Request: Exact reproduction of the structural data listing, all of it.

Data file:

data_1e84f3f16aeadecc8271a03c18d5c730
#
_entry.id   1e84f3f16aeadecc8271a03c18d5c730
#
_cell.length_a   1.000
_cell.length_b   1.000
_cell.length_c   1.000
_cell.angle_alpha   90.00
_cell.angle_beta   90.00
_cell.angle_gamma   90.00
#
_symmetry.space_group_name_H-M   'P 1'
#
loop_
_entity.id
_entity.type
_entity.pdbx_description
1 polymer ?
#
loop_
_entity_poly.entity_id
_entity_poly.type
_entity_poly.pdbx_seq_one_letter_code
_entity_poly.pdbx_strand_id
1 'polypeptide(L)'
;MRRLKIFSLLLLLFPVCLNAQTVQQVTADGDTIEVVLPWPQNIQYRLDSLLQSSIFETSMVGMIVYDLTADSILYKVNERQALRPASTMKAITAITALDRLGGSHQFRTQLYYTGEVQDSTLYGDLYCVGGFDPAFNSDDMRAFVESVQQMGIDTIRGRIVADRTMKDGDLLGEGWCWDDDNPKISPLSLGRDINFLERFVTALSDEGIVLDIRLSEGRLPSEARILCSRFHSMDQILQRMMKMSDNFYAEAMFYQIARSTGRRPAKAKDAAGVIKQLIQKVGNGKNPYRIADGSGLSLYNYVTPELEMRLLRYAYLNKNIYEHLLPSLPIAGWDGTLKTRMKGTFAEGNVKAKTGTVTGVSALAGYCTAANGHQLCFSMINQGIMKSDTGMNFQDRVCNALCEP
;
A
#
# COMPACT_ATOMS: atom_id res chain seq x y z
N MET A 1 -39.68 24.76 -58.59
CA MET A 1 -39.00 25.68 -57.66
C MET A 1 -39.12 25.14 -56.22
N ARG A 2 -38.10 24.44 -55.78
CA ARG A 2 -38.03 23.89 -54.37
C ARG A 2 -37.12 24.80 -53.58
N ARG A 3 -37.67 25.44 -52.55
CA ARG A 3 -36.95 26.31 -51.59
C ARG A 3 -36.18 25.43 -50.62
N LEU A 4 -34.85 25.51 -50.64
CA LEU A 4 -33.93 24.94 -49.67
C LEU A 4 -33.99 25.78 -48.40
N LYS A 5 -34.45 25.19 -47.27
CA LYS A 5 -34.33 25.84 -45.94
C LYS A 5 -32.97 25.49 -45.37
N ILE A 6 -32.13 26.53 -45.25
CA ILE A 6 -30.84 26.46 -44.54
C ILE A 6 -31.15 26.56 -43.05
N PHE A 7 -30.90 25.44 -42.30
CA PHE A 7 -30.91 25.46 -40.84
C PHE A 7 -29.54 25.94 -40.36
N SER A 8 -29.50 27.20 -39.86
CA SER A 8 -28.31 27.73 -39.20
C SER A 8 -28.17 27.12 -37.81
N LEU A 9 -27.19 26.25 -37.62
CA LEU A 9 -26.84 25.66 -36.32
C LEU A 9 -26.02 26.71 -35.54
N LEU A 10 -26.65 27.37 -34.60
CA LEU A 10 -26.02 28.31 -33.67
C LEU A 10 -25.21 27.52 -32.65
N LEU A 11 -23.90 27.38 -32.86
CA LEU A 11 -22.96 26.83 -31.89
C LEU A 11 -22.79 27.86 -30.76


data_1e84f3f16aeadecc8271a03c18d5c730
#
_entry.id   1e84f3f16aeadecc8271a03c18d5c730
#
_cell.length_a   1.000
_cell.length_b   1.000
_cell.length_c   1.000
_cell.angle_alpha   90.00
_cell.angle_beta   90.00
_cell.angle_gamma   90.00
#
_symmetry.space_group_name_H-M   'P 1'
#
loop_
_entity.id
_entity.type
_entity.pdbx_description
1 polymer ?
#
loop_
_entity_poly.entity_id
_entity_poly.type
_entity_poly.pdbx_seq_one_letter_code
_entity_poly.pdbx_strand_id
1 'polypeptide(L)'
;MRRLKIFSLLLLLFPVCLNAQTVQQVTADGDTIEVVLPWPQNIQYRLDSLLQSSIFETSMVGMIVYDLTADSILYKVNERQALRPASTMKAITAITALDRLGGSHQFRTQLYYTGEVQDSTLYGDLYCVGGFDPAFNSDDMRAFVESVQQMGIDTIRGRIVADRTMKDGDLLGEGWCWDDDNPKISPLSLGRDINFLERFVTALSDEGIVLDIRLSEGRLPSEARILCSRFHSMDQILQRMMKMSDNFYAEAMFYQIARSTGRRPAKAKDAAGVIKQLIQKVGNGKNPYRIADGSGLSLYNYVTPELEMRLLRYAYLNKNIYEHLLPSLPIAGWDGTLKTRMKGTFAEGNVKAKTGTVTGVSALAGYCTAANGHQLCFSMINQGIMKSDTGMNFQDRVCNALCEP
;
A
#
# COMPACT_ATOMS: atom_id res chain seq x y z
N MET A 1 -39.68 24.76 -58.59
CA MET A 1 -39.00 25.68 -57.66
C MET A 1 -39.12 25.14 -56.22
N ARG A 2 -38.10 24.44 -55.78
CA ARG A 2 -38.03 23.89 -54.37
C ARG A 2 -37.12 24.80 -53.58
N ARG A 3 -37.67 25.44 -52.55
CA ARG A 3 -36.95 26.31 -51.59
C ARG A 3 -36.18 25.43 -50.62
N LEU A 4 -34.85 25.51 -50.64
CA LEU A 4 -33.93 24.94 -49.67
C LEU A 4 -33.99 25.78 -48.40
N LYS A 5 -34.45 25.19 -47.27
CA LYS A 5 -34.33 25.84 -45.94
C LYS A 5 -32.97 25.49 -45.37
N ILE A 6 -32.13 26.53 -45.25
CA ILE A 6 -30.84 26.46 -44.54
C ILE A 6 -31.15 26.56 -43.05
N PHE A 7 -30.90 25.44 -42.30
CA PHE A 7 -30.91 25.46 -40.84
C PHE A 7 -29.54 25.94 -40.36
N SER A 8 -29.50 27.20 -39.86
CA SER A 8 -28.31 27.73 -39.20
C SER A 8 -28.17 27.12 -37.81
N LEU A 9 -27.19 26.25 -37.62
CA LEU A 9 -26.84 25.66 -36.32
C LEU A 9 -26.02 26.71 -35.54
N LEU A 10 -26.65 27.37 -34.60
CA LEU A 10 -26.02 28.31 -33.67
C LEU A 10 -25.21 27.52 -32.65
N LEU A 11 -23.90 27.38 -32.86
CA LEU A 11 -22.96 26.83 -31.89
C LEU A 11 -22.79 27.86 -30.76